The daily collegian. (University Park, Pa.) 1940-current, December 03, 1940, Image 1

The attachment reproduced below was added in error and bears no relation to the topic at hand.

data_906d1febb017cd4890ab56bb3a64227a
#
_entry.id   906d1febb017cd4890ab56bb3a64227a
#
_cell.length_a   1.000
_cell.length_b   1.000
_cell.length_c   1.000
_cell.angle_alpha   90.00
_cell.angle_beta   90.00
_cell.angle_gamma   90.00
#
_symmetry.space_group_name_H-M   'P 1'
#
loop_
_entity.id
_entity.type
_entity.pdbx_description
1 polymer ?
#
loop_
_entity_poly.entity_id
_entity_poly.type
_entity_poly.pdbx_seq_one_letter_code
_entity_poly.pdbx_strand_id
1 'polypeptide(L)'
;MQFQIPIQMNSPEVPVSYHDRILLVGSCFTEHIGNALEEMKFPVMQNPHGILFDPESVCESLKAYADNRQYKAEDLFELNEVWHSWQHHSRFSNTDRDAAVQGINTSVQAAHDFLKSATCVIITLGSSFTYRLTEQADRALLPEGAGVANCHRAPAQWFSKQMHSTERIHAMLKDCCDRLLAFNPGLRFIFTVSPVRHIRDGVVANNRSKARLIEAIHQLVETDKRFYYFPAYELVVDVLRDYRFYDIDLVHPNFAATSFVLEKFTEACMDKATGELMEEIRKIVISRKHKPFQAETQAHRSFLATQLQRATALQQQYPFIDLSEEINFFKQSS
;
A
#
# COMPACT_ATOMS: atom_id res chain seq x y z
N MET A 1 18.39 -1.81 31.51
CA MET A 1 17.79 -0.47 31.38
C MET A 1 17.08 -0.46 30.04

Next Collegian Issue— December 4 Hopes Fade For Orange Bowl Bid -" The great mystery of the year, "Who is going -to the Orange Bowl," is still unravelled as this is being written and while •Penn Staters continue to hope for a bid to the Florida classic, chances for the invitation to come to State Col lege grow dimmer and dimmer. - Unless the wire is on its way now, Lion followers can cancel all plans for a Miami wardrobe and prepare for the usual cold and windy Pennsylvania New Year's. • When prospects for a post sea son tame were killed by the Lions' stunning upset at the hands of the Pitt Panthers in the season's finale, unusual circumstances brought - State back into the limelight Mon day as a presbectlve Orange Bowl participant. Mississippi State had already been picked by the powers that be, to be the host team but an unnamed northern eleven took a last minute runout powder in favor of a more lucrative offer. That left only three possible opponents for Miss. State: George town, Lafayette and Penn State, according to dispatches from the winter resort. No official "feeler" had been received by Lion auth orities since the Pitt defeat. With the Hoyas slated to battle Santa `Clara in a Christmas Day clash on the Pacific Coast, hopes again burned bright for the Lions as the Leopards' weak schedule made it easy for biased observers to elim inate them from, consideration. But, the wheels of fortune spun again and left State holding the bag. The Georgetown-Santa Clat'a fracas fell through yesterday and the capital city eleven is now very mucK the — rtinnine:for the Orange Bowl' invitation, having only a 19-18 setback by powerful Boston Ccillege against them. Boro May Suspend Use Of Meters State College drivers may get a pre-Christmas gift if a plan to dis continue operation of parking meters from December 11 through ChriSrmas Day goes through. The idea was suggested by Charles Schlow, representing a number of businessmen, at the regular meeting of the borough council Monday night. Mr. Schlow pointed out that the meters are detrimental to business during the Christmas shopping season when shoppers usually spend -more than the one hour permitted by the meters, searching for Christmas gifts. Members of the council were all favorable to the plan. Mr. Schlow was asked to contact the business men and get some sort of printed covers for rthe meter heads. Coun cilman 'H. L. Stuart, chairman of the police committee, will contact Burgess Wilbur F. Leitzell on the plan. Details will be completed in the near future. Cut Fine Exemptions Due Saturday Noon - Deadline focstudent exemption petitions from the $5 cut fine as tikinient will be Saturday noon "and,hot last Saturday,,as previous ly: stated . in the Daily Collegian, A . .' R. Warnock, dean of men, las 'aimounced. The Senate 'committee composed Of Warnock, Charlotte E. Ray, dean of women; Russell E. Clark, Col lege bursar; and• Dr. Joseph P. Rit enour, head of the College Health `,.S6rvice, will meet next Money to - consider 'written applications.\ . _ • , . 1 \ a : • -r i r 'EI a t 11. Fair And ' Continued Cold. Banker To Speak Charles F. Zimmerman, secre tary of the Pennsylvania Banking Association and president of the First National Blnk of Hunting don, shown above, will speak to Liberal Arts students on "Federal Solvency and Democracy" as the second ,in a 'lecture series spon sored by Delta Sigma Pi, profes sional Commerce and Finance fra ternity. in Room 121 Liberal. Arts Building at 4 p.m-today. Tuberculosis Talk Slated For ionjght "Tuberculosis and Its Preven tion," second in the series of fiVe disease prevention talks sponsored by 16 campus and town groups, will be discussed by Dr. Charles R. Reynolds, Major-General, U. S. A. -retired ,and . _dirctor of, _the . , Pdnn: al-Wall-la :Bureau of Tuberculosis Control, in connection with the Christmas Seal drive in Schwab Auditorium_at 8 p.m. today. Following , th'e informal talk also . describing work of the bur eau, a motion picture "Tubercu losis, Its_Diagnosis, Treatment, and Control" prepared by and for the State health department will be shown. An officer of the French Legion of Honor, Dr. Reynolds received an honorary degree of science from Dickinson Americari Medical Association,' is an honorary fellow of the American Medical Associ ation, fellow of the American Col lege of Physicians, an honorary member of the Academy of Medi cine of Washington, past presid ent of the Association of Mili t kary Surgeons of the United States Surgeons, and president of the In ternational Congress of Military Medicine 'and Pharmacy. 'lnformation Please' Quiz An "Information - Please" pro gram, similar to the one held last year, will •be sponsored by Alpha Lambda Delta, freshman women's scholastic honorary, on January 12, Hazel. E. Gassman '42, presi dent, has announced. 111111111111111111111111111111111111111111111111111111111111111111111111 Student Tickets On Sale For Artists' Series Seats Student season tickets for the Artists' Course - Berieg will be on sale at the A.A. windows in Old Alain from 8 a.m. to noon today and %Irani 1:304).m. to 540. M. if seats are still, available. Faculty tickets' be: sold tomorrow and stUdents 'purchas ing seats for townspeople and faculty* must present written proxies bearing the signature of the person for whom the ticket is intended. Only three tickets will be sold to•each applicant. , 111111111111111111111111111111111111111111M1111111U1111111111 111 1 11 1 - OF THE PENNSYLVANIA STATE COLLEGE Weekend Includes Play, Harvest Ball The, coming weekend will in clude two of the ranking events of the fall social season—" Family Portrait," a Players show, Friday and Saturday, and the annual Har vest Ball, Friday night. Betty H. Christman '44. and Margaret K. Sherman '43 were an nounced last night as candidates 'for Harvest Ball Queen. Final choice of the Queen will be made by student ballot. Voting started yesterday at Student Union and will continue until Friday. As publicity for the dance all Ag students will wear overalls on the campus today and tomorrow, Thomas C. Backenstose '4l, dance chairman, said. He stressed the fact. that Harvest Ball will be a costume dance as in previous years. The dance will 'be in •the Armory from 9 to 12 p.m. The Players show will violate a custom of many years standing— not having a play in December. The reason for this, according to Director Frank S. Neusbaum, is that "Family Portrait" ties in per fectly with the spirit of Christmas. The play is a picture of Jesus as seen through the eyes of His fam ily and friends. Jesus, Himself, is not represented on the stage. 'Mrs. Lucetta Kennedy is starred in the production as Mary, the Mother of Jesus. Mary Magdalen, the other leading part, is played by Aimee L. Sobbott '42. "Family Portrait" first appeared in: New York during the 1938-39 season and was selected as one of the 10 best plays of the season. The play will 'be held in Schwab Auditorium and will start at 8:30 pm both days. Tickets are priced at 50 cents each and are on sale at Student Union. All seats are re served. College Places At International Establishing a new record in collegiate show history, the Col lege won the grand champion award for pen of three Southdown wether lambs for the third consec utive year in the final judging at the International Livestock Expo sition held at Chicago Monday. In the individual class the Col lege took reserve grand champion award on Southdown wether lamb which was champion of the breed. Individual sheep took first, fourth, and fifth places on Southdowns, fifth place on ShrOpshires, ninth place on Hampshires, and third place on Cheviots. The pens of three wether lambs took first place on Southdowns and third place on Cheviots. Two Minute Talking Rule Off For Freshmen "Since dating customs are off for freshmen, the two minute talk ing on campus is also off, but cus toms muse be worn at all times while dating," it was announced last night •by the head of Tribunal, W. Lewis Corbin, '4l. "I'm No Fifth Columnist," de clares Charlie Baish on the sign Tribunal gave him last night. One Would have his doubts, however. when Charles is seen goose-step ping • about the campus wearing steel helmet, army belt, and a Hitler-like moustache. • The other freshmen found guilty at last night's meeting and who will be wearing customs this week are: Richard Risteen, Charles Ka veney. Milton Kodroff, Samuel Harry, Walter Gerson, and Ted Rothbauer. , ..• . Little Progress Reported In Fraternity Robberies Wagner Elected IF( Head H. Edward Wagner '4l, presid ent of the local Interfraternity Council was elected chairman of the' Eastern Undergraduate IFC at its conference Friday arid Satur day in New York. The conference was held in conjunction with the National Graduate Conference. Be fore these two groups, which made up the largest gathering of college fraternity men in history, Wendell L. Willkie, guest speaker, pleaded for assistance in a campaign against the use of personal vilifica tion so that the country's ablest and best men would aspire to na tional leadership. . Cabinet To Study Chapel Fund Use All-College Cabinet decided at its meeting last night to investi gate the use of chapel collections with -a view to diverting part of the funds into other channels— specifically British war relief or Mrs. Hetzel's Emergency Fund. The proposal was broached by Richard M. Geissinger '4l who suggested that one collection each month be given to a war relief fund instead of to Penn State in China. To further the investigation Arnold C. Laich '4l, All-College president, named a committee of H. Edward Wagner '4l, chairman, A. John Currier, Jr. '42, and Geis singer. Acting on a report that student drivers have been continually breaking traffic regulations when parking near Frances Atherton Hall, particularly on Friday and Saturday nights, Laich appointed a Traffic Safety Committee to act on violations. Under a tentative plan a campus patrolman will be stationed near Atherton Hall to apprehend and report violators to the committee. February 21, 22 and 23 were set as the dates for the convention of the Pennsylvania Student Govern ment Association which will be held on the campus _ under an agreement made last year at the first meeting. 111111111111111111111111111111111111111111111111111111111111111111111111 COMING -FRIDAY! An eight-page' Collegian Christmas supplement designed to help Collegian readers in de ciding. their gift problems will be issued as part of Friday's Collegian. This . _special section will include a :number of spe cial Chrietmas articles and gift check lists, prepared with the cooperation of State College merchants. 111111111111111i11111111111111111111111111111111111111111111 111111111111 $390 Stolen From Three Houses Monday Morning Little .or no progress has been made toward apprehending the person or persons who stole $390 from Pi Kappa Alpha, Tau Kappa Epsilon, and Kappa Dblta (Rho early . Monday morning, Police Chief -John R. Juba admitted late yesterday. It has been established that the robberie . s occured between 3 and 5 p.m. Monday. Pi Kappa Alpha men lost $240; Tau Kappa Epsilon, $100; and Kappa Delta Rho, $5O. Only cash was taken, and change was stolen in one case only. The three houses robbed all use the dormitory system in which the men sleep in separate rooms from their study rooms. Juba pointed out that such cases are extremely difficult to solve unless the culprit is caught in the act, since money is easily disposed of. The only tangible evidence in the case is some fragmentary fin gerprints which have been sent to the federal technical labora tory in Washington, D. C. Juba intimated that several persons are privately suspected, but incomplete evidence has per mitted no conclusive suspicions. Unless other fraternities heed this example, Juba warned, they may become victims also. He ad vised keeping money in a safe place and locking fraternity house doors, as well as private homes. Similar fraternity r obb e r i e s have not been uncommon in the past, Juba pointed out, and, unless the fraternities take the necessary precautions, could be repeated. 111111111111111111111111111111111111111111111111111111111111111111111111 Late News Bulletins 1111111111111111111111111111111111111111111111111111111111M111111ffir Washington—The 'United States started the construction yesterday of 65 ships for Great Britain. The ships are needed by the English government to compensate for the number that are now fighting in the Mediterranean. The Depart ment of Commerce said yesterday that England has already received 1044 airplanes although the Eng lish war ministry says they have received double this amount. Brit ain will receive from 400 to 500 planes a month by next summer. London The English war min istry announced last night the sign ing of a pact with Spain yesterday by which their commercial status with Spain will be improved. Eng land will regulate the imports to Spain to make positive that no shipments of goods will be for warded to the Axis powers. Athens —As w te r swept through the Greek mountains the Italian charges were forced to cease military operations with their mechanized units. The fight ing in Greece yesterday, therefore, was mainly bayonet warfare and the Greeks continued their ad vance into Albania. Communiques last night told of Greek' victories along-their entire fighting line as they pushed past Pogradetz toward Elbasini. It was reported that they advanced to the port of Valona. Washington President Roose velt departed yesterday on the ship Tuscaloosa. He would not disclose the purpose •for • their voyage or his destination as he stated he was go ing to the Christmas Islands to buy Christmas cards and to the Easter Islands to buy Easter cards, He added that the trip was positively a business trip, howenr.